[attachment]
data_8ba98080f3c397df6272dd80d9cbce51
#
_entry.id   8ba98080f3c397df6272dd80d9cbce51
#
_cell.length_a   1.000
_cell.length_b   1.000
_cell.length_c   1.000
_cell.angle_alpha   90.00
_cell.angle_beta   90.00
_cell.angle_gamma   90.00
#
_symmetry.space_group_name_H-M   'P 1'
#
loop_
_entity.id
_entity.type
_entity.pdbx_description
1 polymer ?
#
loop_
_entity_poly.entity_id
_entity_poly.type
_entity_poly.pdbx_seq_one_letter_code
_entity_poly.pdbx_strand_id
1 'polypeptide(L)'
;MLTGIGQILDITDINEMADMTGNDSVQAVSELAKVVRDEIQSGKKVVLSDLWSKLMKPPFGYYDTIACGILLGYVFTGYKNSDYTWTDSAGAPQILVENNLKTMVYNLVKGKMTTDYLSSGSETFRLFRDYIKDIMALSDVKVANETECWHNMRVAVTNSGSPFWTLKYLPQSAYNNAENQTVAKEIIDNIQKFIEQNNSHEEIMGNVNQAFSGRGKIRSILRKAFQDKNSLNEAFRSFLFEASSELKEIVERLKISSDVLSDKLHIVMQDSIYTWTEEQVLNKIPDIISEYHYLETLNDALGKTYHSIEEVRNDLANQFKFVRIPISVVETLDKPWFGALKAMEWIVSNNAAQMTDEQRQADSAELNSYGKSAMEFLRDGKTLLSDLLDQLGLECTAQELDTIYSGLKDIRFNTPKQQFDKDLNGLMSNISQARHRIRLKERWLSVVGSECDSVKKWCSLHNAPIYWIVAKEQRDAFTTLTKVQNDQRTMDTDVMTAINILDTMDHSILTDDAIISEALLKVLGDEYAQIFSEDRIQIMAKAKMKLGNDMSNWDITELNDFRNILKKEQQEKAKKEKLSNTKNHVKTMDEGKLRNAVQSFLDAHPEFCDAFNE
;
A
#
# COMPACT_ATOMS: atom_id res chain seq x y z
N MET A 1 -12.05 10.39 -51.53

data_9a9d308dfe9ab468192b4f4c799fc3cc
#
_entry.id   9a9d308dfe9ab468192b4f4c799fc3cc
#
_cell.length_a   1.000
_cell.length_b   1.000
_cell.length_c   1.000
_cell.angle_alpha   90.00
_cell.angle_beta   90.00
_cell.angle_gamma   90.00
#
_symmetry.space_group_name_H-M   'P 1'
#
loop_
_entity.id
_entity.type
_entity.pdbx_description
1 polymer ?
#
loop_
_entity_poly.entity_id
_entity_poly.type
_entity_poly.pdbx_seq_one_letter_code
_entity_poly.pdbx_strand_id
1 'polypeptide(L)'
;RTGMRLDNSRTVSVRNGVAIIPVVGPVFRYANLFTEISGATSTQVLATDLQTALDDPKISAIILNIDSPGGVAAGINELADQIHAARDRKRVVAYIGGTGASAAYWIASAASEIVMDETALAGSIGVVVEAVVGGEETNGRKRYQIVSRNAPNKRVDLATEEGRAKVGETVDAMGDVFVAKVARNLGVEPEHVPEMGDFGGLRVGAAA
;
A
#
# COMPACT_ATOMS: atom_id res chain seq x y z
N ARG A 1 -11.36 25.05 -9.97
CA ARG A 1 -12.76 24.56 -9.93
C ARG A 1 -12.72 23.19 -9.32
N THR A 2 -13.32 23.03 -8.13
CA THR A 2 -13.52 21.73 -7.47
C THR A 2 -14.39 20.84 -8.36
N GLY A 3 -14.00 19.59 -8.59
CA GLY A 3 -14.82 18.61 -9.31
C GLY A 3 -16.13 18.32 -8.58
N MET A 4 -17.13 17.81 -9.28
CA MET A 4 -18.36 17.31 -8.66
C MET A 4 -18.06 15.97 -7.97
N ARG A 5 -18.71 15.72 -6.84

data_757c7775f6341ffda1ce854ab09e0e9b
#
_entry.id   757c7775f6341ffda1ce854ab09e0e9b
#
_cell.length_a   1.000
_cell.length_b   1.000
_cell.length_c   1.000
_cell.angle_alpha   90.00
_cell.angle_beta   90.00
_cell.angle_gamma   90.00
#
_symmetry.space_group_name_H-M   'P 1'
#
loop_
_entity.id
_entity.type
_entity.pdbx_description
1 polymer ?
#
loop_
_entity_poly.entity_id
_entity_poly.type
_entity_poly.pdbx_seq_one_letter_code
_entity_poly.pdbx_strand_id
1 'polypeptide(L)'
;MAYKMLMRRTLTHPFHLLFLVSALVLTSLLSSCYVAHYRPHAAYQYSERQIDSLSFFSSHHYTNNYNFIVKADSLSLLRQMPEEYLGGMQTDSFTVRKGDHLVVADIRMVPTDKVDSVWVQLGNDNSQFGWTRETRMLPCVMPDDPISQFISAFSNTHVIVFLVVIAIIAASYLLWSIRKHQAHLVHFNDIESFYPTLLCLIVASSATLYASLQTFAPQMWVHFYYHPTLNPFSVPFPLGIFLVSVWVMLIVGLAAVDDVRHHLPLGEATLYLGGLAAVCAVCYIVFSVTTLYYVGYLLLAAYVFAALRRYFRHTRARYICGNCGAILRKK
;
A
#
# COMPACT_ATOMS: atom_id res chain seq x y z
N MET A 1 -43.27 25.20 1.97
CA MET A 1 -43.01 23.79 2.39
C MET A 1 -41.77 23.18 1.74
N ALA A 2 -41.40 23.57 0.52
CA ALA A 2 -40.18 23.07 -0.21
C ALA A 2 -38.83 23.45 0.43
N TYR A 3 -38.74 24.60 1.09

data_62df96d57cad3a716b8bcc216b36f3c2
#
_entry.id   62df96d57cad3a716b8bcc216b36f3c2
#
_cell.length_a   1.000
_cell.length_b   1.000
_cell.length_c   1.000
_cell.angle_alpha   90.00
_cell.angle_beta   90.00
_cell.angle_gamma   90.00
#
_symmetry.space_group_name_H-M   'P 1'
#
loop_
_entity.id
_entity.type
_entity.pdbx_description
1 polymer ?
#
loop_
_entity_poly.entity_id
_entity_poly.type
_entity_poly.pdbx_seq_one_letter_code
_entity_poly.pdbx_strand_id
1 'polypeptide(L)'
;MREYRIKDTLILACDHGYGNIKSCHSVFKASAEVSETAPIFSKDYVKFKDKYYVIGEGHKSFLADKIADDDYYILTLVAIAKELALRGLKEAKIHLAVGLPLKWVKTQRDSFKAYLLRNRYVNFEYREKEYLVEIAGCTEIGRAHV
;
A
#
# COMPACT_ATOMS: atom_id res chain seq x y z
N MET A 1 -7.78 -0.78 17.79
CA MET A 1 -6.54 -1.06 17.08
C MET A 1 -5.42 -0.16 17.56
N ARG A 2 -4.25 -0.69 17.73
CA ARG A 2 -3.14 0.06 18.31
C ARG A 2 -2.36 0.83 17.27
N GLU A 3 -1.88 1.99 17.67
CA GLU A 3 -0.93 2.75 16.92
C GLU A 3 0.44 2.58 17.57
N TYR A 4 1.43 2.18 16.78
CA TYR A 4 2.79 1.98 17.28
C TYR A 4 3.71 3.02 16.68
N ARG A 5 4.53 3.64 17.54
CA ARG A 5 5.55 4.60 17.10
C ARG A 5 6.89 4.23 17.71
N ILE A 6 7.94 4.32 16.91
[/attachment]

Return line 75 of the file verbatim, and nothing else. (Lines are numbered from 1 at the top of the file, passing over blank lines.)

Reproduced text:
data_757c7775f6341ffda1ce854ab09e0e9b